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Supreme Court, Appellate Division, Fourth Department.


CA 13–01929

Decided: June 19, 2015



It is hereby ORDERED that the order so appealed from is affirmed without costs.

Memorandum:  In appeal No. 1, defendant father and the appellate Attorney for the Child (AFC) appeal from an order that, inter alia, awarded sole custody of the subject 13–year–old child to plaintiff mother and visitation to the father.   In appeal No. 2, the father appeals from an order that, inter alia, directed him to pay counsel fees to the mother's attorney in the amount of $44,977.34, directed him to pay sanctions in the amount of $7,000, and directed the father's attorney to pay sanctions in the amount of $3,000.

The father contends in appeal No. 1 that he did not receive a fair trial because of certain “errant” evidentiary rulings.   We agree with the father that Supreme Court improperly curtailed his cross-examination of the court-appointed expert (see CPLR 4515);  erred in prohibiting him from calling the child's therapist as a rebuttal witness;  and erred in admitting certain EZ–Pass records because “[a] proper foundation for [their] admission ․ [was not] provided by someone with personal knowledge of the maker's business practices and procedures” (Palisades Collection, LLC v. Kedik, 67 AD3d 1329, 1330–1331 [internal quotation marks omitted];  see also KG2, LLC v. Weller, 105 AD3d 1414, 1415), and there was no indication that the records were certified to comply with CPLR 4518 pursuant to CPLR 3122–a.   We conclude, however, that those errors are harmless inasmuch as the excluded evidence “ ‘would [not] have had a substantial influence on the outcome of the case’ “ (Nationstar Mtge., LLC v. Davidson, 116 AD3d 1294, 1296, lv denied 24 NY3d 905), and the errors “ ‘did not adversely affect a substantial right of the [father]’ “ (Cor Can. Rd. Co., LLC v. Dunn & Sgromo Engrs., PLLC, 34 AD3d 1364, 1365;  Shahram v. Horwitz, 5 AD3d 1034, 1035).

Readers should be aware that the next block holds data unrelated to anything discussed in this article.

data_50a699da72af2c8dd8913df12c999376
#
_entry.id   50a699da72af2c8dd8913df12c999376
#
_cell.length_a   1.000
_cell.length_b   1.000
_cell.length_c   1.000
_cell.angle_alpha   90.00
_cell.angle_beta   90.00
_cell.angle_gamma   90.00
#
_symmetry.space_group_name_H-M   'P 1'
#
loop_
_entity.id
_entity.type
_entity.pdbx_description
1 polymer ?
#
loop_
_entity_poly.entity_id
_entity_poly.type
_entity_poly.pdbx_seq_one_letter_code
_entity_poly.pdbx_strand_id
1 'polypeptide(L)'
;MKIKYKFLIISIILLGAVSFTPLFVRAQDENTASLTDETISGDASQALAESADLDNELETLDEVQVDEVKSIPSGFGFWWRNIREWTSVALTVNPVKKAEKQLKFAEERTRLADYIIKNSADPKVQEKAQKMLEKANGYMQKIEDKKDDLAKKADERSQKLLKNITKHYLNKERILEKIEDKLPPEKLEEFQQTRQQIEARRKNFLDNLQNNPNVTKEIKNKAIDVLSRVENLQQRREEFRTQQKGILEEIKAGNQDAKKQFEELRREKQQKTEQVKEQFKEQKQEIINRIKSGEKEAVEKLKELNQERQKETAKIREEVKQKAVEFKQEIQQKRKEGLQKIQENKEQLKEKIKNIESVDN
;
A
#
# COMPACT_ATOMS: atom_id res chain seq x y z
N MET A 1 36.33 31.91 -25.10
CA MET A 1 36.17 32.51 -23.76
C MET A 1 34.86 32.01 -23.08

Contrary to the father's further contention in appeal No. 1, the court did not err in admitting in evidence the reports of the court-appointed expert pursuant to 22 NYCRR 202.16(g)(2).   Although the reports themselves were not submitted “under oath” as required by that regulation, the expert was subsequently called, she testified under oath, and she was available for cross-examination (cf.  Matter of Kranock v. Ranieri, 17 AD3d 1104, 1105, lv denied 5 NY3d 709;  see generally Posporelis v. Posporelis, 41 AD3d 986, 992).

The father and the AFC further contend in appeal No. 1 that the court's custody determination is not in the child's best interests and that the court failed to give appropriate weight to the child's desire to live with the father.   In making a custody determination, “the court must consider all factors that could impact the best interests of the child, including the existing custody arrangement, the current home environment, the financial status of the parties, the ability of [the parties] to provide for the child's emotional and intellectual development and the wishes of the child ․ No one factor is determinative because the court must review the totality of the circumstances” (Matter of Cross v. Caswell, 113 AD3d 1107, 1107 [internal quotation marks omitted] ).   A court's custody determination, including its evaluation of a child's best interests, is entitled to great deference and will not be disturbed as long as it is supported by a sound and substantial basis in the record (see id. at 1107–1108;  see also Matter of Thillman v. Mayer, 85 AD3d 1624, 1625).